Like Stern, Silver has experience at young age

10/25/2005 - NBA

As NBA commissioner David Stern stood at the podium in a room at the New York Marriott East Side last week giving a talk on the league's community service and charitable efforts, Adam Silver sat in the front row and watched one of the sporting world's best speakers.

Aside from deputy commissioner Russ Granik, who will step down following the season, no one knows Stern like Silver.

He has been in the room for every important NBA announcement for at least a decade and knows what it will take to be the next commissioner of the NBA.

Although that title won't be his anytime soon -- the 63-year-old Stern has promised the owners he will be at the helm through the 2009-10 season -- Silver is now likely the next in line.

That's if he sticks around. Given his success, he has often been coveted by those who have negotiated with him.

Like Stern, Silver has a vast amount of experience for his age. Stern was working for the NBA for almost 18 years before he became the commissioner at the age of 41. Silver, 43, first started at the NBA in 1992 and became president and chief operating officer of NBA entertainment five years later.

"He studies and understands every issue and his people skills are extraordinary," Stern said.

Due to the void that Granik leaves, the league is expected to announce new titles by the All-Star break in February.

Silver has managed virtually all of the league's businesses including television operations, NBA.com, marketing and merchandising. Gross licensed product sales surpassed $3 billion last season and NBA games are now broadcast in more than 200 countries. Silver also has overseen NBA TV, the league's 24-hour network that launched in Nov. 1999 that is now available in 15 million homes. Since the NBA launched a network, so too has the NFL and Major League Baseball intends to do so.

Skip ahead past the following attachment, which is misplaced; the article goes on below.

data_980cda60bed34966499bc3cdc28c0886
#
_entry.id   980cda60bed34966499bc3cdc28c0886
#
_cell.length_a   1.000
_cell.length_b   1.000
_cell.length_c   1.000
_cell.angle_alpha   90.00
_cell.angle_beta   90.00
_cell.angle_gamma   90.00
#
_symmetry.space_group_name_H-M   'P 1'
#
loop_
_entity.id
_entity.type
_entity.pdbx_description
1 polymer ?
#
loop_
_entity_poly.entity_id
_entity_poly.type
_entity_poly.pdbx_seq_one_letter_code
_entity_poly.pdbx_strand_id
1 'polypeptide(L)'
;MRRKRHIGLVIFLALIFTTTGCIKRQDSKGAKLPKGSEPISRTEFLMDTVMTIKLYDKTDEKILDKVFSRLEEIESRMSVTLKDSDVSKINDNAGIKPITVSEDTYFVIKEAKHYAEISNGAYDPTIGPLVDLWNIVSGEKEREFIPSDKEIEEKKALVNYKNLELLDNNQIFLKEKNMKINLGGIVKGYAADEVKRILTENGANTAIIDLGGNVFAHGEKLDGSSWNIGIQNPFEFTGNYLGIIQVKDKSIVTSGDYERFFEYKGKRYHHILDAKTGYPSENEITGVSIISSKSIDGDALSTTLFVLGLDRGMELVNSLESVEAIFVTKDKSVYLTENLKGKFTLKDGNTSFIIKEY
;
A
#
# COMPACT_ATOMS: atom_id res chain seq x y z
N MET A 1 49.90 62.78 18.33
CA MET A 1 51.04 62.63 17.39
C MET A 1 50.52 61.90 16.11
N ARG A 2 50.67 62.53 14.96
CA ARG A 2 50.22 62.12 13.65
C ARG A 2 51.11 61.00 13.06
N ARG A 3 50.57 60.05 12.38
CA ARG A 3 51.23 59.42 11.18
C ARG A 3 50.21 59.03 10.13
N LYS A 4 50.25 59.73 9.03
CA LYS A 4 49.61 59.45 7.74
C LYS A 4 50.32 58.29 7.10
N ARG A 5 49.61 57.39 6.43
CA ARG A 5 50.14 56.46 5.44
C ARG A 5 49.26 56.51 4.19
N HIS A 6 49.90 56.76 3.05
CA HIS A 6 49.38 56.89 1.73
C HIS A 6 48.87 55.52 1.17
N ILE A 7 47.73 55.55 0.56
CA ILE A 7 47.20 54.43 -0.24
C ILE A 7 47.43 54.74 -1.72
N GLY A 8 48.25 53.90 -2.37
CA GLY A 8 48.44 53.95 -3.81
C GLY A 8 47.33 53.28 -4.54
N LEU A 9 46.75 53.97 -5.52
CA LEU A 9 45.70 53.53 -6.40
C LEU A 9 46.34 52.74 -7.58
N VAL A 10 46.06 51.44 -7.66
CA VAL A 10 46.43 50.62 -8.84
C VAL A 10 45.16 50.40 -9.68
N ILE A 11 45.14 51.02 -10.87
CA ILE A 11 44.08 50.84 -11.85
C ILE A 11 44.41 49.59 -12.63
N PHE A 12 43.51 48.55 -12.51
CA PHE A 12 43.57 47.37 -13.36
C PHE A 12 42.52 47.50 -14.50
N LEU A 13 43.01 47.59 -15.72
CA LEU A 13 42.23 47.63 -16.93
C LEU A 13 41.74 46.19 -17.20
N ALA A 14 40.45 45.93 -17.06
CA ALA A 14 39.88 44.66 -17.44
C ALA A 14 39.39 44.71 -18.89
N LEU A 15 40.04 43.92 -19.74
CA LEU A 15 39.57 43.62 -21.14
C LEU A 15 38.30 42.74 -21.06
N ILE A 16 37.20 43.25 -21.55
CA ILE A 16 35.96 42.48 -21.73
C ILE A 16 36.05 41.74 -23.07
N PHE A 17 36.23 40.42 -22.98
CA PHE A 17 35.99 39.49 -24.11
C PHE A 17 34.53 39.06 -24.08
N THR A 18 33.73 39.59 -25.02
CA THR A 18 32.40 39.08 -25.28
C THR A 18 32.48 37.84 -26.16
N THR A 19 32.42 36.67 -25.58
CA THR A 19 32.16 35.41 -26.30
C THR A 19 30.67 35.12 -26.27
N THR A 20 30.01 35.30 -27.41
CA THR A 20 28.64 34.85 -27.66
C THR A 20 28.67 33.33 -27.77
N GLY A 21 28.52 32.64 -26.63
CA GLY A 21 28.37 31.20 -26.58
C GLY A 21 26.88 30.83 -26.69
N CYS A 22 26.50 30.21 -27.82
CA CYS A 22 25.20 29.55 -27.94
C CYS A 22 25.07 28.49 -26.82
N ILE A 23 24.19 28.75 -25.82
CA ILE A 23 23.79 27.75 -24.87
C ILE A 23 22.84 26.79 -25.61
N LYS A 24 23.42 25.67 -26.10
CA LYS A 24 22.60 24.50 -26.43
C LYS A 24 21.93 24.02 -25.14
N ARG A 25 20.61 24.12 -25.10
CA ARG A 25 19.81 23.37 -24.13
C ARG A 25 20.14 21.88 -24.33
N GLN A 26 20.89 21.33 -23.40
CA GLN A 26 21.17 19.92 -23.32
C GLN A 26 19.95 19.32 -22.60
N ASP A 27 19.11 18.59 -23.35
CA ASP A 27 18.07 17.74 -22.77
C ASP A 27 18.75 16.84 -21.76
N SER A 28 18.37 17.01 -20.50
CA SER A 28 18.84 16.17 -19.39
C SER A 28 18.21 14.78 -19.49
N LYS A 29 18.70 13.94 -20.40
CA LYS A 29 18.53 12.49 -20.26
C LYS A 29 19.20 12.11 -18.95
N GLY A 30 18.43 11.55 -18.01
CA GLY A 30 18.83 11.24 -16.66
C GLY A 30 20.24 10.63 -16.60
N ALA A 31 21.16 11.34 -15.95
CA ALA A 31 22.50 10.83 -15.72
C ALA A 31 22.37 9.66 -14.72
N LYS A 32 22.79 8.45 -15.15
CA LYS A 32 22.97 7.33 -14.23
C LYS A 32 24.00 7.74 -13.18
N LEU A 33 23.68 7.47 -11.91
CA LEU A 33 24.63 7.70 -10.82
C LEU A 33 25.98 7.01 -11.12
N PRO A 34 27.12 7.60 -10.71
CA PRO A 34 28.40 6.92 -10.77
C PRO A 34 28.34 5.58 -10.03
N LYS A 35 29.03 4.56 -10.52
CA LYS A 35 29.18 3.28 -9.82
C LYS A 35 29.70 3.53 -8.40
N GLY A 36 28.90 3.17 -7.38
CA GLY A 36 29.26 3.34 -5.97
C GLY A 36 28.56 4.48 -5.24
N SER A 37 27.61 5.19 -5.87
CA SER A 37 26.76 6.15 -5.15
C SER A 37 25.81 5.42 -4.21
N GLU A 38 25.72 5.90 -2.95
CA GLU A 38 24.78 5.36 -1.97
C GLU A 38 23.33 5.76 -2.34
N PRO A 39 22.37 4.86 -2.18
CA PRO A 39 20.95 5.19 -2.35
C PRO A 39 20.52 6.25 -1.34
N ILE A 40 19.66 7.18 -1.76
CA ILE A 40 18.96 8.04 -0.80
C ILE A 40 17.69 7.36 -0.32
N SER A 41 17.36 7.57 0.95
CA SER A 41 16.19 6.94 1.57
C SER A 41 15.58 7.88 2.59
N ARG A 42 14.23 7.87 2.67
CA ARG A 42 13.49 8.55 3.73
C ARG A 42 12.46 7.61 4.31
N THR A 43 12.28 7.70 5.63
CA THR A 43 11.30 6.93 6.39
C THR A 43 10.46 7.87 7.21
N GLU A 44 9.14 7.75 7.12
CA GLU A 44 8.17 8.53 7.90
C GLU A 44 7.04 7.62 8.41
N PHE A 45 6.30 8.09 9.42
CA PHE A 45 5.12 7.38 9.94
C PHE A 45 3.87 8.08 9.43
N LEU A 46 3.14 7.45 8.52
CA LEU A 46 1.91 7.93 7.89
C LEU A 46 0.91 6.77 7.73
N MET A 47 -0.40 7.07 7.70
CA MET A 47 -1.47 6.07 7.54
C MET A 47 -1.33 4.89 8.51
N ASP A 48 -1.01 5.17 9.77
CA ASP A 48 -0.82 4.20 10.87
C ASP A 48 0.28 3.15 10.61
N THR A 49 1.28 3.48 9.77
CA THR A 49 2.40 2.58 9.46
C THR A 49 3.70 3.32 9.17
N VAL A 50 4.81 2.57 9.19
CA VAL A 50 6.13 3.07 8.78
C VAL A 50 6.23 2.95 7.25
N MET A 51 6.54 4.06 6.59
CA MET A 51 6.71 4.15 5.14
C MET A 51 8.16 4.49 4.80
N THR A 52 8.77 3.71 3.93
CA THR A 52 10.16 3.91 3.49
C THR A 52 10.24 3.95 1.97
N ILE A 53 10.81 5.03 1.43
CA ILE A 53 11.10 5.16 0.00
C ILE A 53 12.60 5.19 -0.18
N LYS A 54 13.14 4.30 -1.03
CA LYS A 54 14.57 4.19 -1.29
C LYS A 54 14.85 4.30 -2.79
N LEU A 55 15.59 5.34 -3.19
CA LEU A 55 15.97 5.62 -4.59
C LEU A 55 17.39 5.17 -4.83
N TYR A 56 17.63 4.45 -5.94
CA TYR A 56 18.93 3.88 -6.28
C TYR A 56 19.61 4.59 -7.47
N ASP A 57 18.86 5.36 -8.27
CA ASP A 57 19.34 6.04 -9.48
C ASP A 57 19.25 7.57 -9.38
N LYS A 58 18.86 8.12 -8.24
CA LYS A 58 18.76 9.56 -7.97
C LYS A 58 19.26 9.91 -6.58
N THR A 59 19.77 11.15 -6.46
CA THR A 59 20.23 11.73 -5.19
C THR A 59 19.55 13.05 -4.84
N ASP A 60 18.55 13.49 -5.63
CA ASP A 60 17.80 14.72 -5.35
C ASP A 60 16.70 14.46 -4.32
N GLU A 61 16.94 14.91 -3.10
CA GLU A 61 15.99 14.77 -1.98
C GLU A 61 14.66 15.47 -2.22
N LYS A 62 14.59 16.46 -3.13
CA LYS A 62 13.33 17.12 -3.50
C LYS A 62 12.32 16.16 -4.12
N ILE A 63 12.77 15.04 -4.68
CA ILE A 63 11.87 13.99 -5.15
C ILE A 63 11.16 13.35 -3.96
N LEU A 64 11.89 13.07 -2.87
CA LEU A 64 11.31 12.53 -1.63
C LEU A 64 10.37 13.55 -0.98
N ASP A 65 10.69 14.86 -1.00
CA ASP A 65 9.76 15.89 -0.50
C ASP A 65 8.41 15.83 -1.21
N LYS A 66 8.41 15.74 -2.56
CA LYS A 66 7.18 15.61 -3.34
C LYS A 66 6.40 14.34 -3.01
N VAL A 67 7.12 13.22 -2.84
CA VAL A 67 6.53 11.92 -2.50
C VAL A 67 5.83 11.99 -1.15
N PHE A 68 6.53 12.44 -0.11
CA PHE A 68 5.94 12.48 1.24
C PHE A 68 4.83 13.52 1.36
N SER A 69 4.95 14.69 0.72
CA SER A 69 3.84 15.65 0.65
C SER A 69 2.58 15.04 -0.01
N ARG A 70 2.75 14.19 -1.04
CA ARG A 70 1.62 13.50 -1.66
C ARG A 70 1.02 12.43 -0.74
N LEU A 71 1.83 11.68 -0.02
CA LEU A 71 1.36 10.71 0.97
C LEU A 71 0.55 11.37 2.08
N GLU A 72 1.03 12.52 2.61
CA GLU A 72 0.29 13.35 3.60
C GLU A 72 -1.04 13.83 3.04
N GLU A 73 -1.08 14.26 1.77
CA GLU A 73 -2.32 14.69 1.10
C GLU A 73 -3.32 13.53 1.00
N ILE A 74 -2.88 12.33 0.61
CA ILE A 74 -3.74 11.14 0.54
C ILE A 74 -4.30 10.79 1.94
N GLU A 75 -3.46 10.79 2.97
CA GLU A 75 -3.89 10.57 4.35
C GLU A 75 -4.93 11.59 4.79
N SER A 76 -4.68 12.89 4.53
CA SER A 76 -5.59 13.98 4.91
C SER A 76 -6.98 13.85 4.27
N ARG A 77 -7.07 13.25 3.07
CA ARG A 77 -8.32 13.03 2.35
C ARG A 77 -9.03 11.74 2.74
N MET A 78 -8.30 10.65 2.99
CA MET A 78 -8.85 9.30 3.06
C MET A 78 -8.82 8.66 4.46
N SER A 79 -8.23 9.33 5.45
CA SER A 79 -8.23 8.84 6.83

"Adam might work more hours than I do," Stern said. "And that's not a compliment."

While Silver has pushed for change, he also has resisted it.

As the NFL and Major League Baseball signed exclusive deals with one video-game company in recent months, the NBA decided it was better for their business to license out league logos and trademarks to a variety of producers.

Not everything Silver has touched has turned to gold. This year, he was an executive producer of "The Year of the Yao," a documentary on Houston Rockets center Yao Ming. Silver's NBA Entertainment arm sold it to a distributor and the film grossed $35,591 and was only shown in 12 theatres in the U.S, according to Boxofficemojo.com, a box-office receipt tracking Web site.

Silver also had a hand in "Michael Jordan To The Max," an IMAX film that grossed an impressive $18.6 million in the theatres in 2000.

Darren Rovell, who covers sports business for ESPN.com, can be reached at Darren.rovell@espn3.com.

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